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Oil leak's effects surpass Coast; Food deliveries may face delays

The calamitous oil spill in the Gulf of Mexico isn't just a mess for the people who live or work on the coast. If you drink coffee, eat shrimp, like bananas or plan to buy a new set of tires, you could end up paying more because of the disaster.

The slick has forced the shutdown of the gulf's rich fishing grounds and could also spread to the busy shipping lanes at the mouth of the Mississippi River, tying up the cargo vessels that move millions of tons of fruit, rubber, grain, steel and other commodities and raw materials in and out of the nation's interior.

Though a total shutdown of the shipping lanes is unlikely, there could be long delays if vessels are forced to wait to have their oil-coated hulls power-washed to avoid contaminating the Mississippi.

Some cargo ships might choose to unload somewhere else in the U.S. That could drive up costs.

"Let's say it gets real bad. It gets blocked off and they don't let anything in. They lose time, and they are very concerned about that," said river pilot Michael Lorino. "It's going to be very costly if they have to unload that cargo in another port and ship it back here because it was destined for here."

Shifting and easing winds on Monday bought time for weather-beaten crews to bottle up and burn off the massive slick of rust-colored crude oil before it fouls fragile marshes and sugary beaches across four Gulf Coast states.

That reprieve, however, could also have a nasty ripple effect - pushing outlying plumes of polluted surface water and patches of tar balls into the Gulf of Mexico's powerful loop current. That would propel the mess across the mangrove islands, seagrass beds and coral reefs of the Florida Keys, then up toward Miami Beach, Fort Lauderdale and beyond.

Trajectories from the National Oceanic and Atmospheric Administration suggest the oil will remain offshore at least through today, and a University of Miami oceanographer said a weather front expected in 24 to 48 hours will likely begin pushing the spill away from the Gulf Coast and toward the loop current.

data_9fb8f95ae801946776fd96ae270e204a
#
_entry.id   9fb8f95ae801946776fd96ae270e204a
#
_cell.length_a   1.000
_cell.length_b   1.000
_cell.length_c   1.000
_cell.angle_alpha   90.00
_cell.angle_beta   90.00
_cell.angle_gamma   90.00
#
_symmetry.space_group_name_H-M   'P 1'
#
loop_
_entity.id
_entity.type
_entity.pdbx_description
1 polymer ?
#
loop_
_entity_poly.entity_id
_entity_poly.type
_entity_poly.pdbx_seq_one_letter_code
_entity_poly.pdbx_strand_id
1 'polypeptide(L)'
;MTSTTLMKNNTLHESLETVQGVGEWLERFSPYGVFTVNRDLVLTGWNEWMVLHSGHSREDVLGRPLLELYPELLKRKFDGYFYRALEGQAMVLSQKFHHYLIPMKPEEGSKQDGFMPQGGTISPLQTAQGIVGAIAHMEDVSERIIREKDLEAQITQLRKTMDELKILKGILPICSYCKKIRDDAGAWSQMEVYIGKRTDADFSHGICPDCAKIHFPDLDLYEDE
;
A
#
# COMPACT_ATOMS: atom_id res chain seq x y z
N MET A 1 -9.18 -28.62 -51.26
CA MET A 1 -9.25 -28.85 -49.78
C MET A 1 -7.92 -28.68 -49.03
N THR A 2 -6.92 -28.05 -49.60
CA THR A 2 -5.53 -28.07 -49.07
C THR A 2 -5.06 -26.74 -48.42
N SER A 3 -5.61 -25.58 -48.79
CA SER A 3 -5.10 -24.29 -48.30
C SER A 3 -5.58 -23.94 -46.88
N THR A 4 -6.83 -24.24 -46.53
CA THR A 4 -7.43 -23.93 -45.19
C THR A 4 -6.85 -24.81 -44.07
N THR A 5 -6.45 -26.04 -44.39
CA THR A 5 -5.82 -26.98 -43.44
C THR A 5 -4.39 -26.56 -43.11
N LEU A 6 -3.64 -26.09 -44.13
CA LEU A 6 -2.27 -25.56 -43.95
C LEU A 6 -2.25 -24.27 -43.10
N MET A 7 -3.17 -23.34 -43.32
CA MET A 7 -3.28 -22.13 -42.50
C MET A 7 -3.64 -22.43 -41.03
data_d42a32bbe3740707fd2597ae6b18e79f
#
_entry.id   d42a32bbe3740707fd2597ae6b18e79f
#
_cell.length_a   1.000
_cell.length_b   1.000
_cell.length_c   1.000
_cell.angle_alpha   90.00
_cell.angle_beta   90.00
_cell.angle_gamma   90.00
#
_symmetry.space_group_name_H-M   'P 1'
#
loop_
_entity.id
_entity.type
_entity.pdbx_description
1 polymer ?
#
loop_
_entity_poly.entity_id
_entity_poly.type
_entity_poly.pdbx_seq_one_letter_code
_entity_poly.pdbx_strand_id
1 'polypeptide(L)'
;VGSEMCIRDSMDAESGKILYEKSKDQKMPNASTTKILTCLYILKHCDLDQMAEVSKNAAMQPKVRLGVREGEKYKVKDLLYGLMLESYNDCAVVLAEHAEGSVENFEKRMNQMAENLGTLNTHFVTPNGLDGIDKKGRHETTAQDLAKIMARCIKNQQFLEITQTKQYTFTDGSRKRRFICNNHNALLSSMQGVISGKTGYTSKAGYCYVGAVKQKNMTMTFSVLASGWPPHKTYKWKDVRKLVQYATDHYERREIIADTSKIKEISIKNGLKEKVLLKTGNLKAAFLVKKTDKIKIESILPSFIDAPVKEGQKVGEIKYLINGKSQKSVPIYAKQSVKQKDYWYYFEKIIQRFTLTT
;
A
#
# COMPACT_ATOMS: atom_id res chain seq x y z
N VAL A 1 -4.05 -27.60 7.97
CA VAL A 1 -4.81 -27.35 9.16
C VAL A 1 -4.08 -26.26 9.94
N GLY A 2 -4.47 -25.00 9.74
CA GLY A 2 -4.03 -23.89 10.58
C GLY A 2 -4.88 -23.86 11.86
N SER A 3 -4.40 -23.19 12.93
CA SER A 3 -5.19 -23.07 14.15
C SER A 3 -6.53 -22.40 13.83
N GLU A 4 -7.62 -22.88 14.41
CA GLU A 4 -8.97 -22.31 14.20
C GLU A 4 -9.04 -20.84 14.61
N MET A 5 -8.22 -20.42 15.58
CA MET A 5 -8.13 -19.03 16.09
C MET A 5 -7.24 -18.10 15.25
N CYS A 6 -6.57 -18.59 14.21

Chemical dispersants pumped into the Gulf near where the oil is spewing from the seafloor seemed to be helping to keep oil from floating to the surface, officials reported in a midafternoon briefing, but efforts to activate a shutoff valve underwater continued to be unsuccessful.

Meanwhile, BP officials said they'd try today to place the first of three 98-ton steel and concrete containment domes over one of the leaks in hopes of capturing the escaping oil and pumping it to an oil tanker. Officials said they hope that two other containment domes would be in place within the week.

The containment domes, however, aren't certain to work, and preparations continued throughout the Gulf Coast for environmental disaster.

"The magnitude of this spill is daunting," said Michael Sole, Florida's secretary of the Department of Environmental Protection, "We still have an ongoing release of some 5,000 barrels of oil occurring just 50 miles off Louisiana. It's not like 'We had a spill. We're cleaning it up and it'll be over.'"

Florida Gov. Charlie Crist Monday added 13 more counties to his declaration of a state of emergency, bringing the total number of countries now threatened by the slick to 19.

"It is an enormous mess," Crist said. "It is unbelievable, the magnitude of this thing. Clearly every effort needs to be put on plugging the hole up and stopping the bleeding."

Attorneys general from the five Gulf Coast states also asked President Obama to take legal steps necessary to lay blame for the oil leak.

BP said Monday it would compensate people for "legitimate and objectively verifiable" claims from the explosion and spill, but Obama and others pressed the company to explain exactly what that means.

By all accounts, the disaster is certain to cost BP billions. But analysts said the company could handle it; BP is the world's third-largest oil company and made more than $6 billion in the first three months of this year. The oil spill has drained $32 billion from BP's stock market value.

The spill's political ramifications also were being felt far beyond the Gulf of Mexico. California Gov. Arnold Schwarzenegger announced he could no longer support a controversial new offshore oil drilling project off the Santa Barbara coast.

The plan would have generated $119 million for the cash-strapped state's 2010-11 budget by allowing an oil company to drill from an already existed rig. Schwarzenegger, however, said the risk was simply too high.

The Associated Press and the Washington Bureau contributed to this report.

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